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Are Double-Booked Surgeries Putting Patients at Risk?

When patients undergo surgery, they expect to have their doctors’ undivided attention. However, given the rise in “double-booked” surgeries, that may not always be the case.

Late last year, theBoston Globe reported that overlapping or double-booked elective surgeries were frequently performed at Massachusetts General Hospital (MGH) in Boston, accounting for 15 percent of all procedures. Equally concerning, patients were not informed that their surgeon would be performing concurrent procedures, which raises informed consent issues.

As we have previously discussed on this San Diego Injury Blog, physicians are generally required to inform a patient about the benefits, risks, and available alternatives before initiating treatment. In some situations, failure to obtain informed consent can constitute medical malpractice.

The practice of double booking surgeries also increases the risk of a medical error. According to the Boston Globe, surgical residents performed entire procedures while the attending surgeon was performing a surgery in another hospital. In other cases, attending surgeons were unavailable to render assistance to less-experienced residents because they were delayed with another operation. Also concerning, some patients were under anesthesia for long periods of time while the surgery team waited for a double-booked surgeon to arrive.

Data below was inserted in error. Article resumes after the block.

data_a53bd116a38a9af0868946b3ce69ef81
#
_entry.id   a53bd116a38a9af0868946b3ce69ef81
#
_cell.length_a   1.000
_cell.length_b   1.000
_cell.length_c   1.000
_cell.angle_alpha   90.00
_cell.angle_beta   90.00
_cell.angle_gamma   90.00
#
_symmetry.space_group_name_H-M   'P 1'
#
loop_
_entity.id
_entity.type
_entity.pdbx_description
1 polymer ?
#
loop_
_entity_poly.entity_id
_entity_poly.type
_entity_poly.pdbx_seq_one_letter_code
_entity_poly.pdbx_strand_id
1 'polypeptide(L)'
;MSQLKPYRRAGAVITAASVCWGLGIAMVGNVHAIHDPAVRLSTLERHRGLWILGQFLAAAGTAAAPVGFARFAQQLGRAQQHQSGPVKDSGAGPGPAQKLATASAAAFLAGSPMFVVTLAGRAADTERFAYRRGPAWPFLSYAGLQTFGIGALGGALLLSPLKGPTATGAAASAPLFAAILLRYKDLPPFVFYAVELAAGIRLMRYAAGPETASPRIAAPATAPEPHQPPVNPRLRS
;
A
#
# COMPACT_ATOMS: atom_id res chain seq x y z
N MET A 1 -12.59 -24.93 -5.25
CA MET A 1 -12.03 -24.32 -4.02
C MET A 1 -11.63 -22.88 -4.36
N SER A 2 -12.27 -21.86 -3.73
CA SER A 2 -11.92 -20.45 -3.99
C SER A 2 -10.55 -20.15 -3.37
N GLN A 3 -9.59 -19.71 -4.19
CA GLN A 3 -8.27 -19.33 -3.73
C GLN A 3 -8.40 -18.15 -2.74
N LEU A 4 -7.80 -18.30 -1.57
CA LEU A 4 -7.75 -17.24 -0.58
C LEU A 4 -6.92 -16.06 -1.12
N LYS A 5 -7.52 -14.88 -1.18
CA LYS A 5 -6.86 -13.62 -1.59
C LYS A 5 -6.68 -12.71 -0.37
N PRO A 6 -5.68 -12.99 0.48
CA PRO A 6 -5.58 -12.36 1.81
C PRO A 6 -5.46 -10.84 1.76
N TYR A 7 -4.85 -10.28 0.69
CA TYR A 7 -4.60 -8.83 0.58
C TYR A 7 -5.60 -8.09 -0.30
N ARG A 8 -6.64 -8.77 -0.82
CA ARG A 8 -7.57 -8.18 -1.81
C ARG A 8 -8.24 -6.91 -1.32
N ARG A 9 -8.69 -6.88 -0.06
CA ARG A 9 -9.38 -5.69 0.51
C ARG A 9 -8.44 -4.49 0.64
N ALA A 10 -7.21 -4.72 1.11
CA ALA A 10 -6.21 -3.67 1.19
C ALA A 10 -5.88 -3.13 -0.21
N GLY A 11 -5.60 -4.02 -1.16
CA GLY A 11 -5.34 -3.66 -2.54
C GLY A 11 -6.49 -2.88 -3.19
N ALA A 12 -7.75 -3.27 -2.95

While MGH defends the practice, other doctors have acknowledged that double-booking can put patients at risk. “Two cases at the same time with one surgeon — you’re talking about a formula for disaster,” said Dr. L.D. Britt, chairman of the department of surgery at Eastern Virginia Medical School and a past president of the American College of Surgeons. “Two patients with one surgeon trying to go from room to room with complex cases — that’s unacceptable. It should be abolished.”

In the wake of the investigation, the American College of Surgeons announced that it is considering new guidelines for the practice of concurrent surgeries. Topics that the ACS committee will address include whether its guidance on concurrent surgeries needs to be more precise and the issue of informed consent.

“We are going to move as quickly as we can on this,” ACS Executive Director David Hoyt said. “This is a priority.”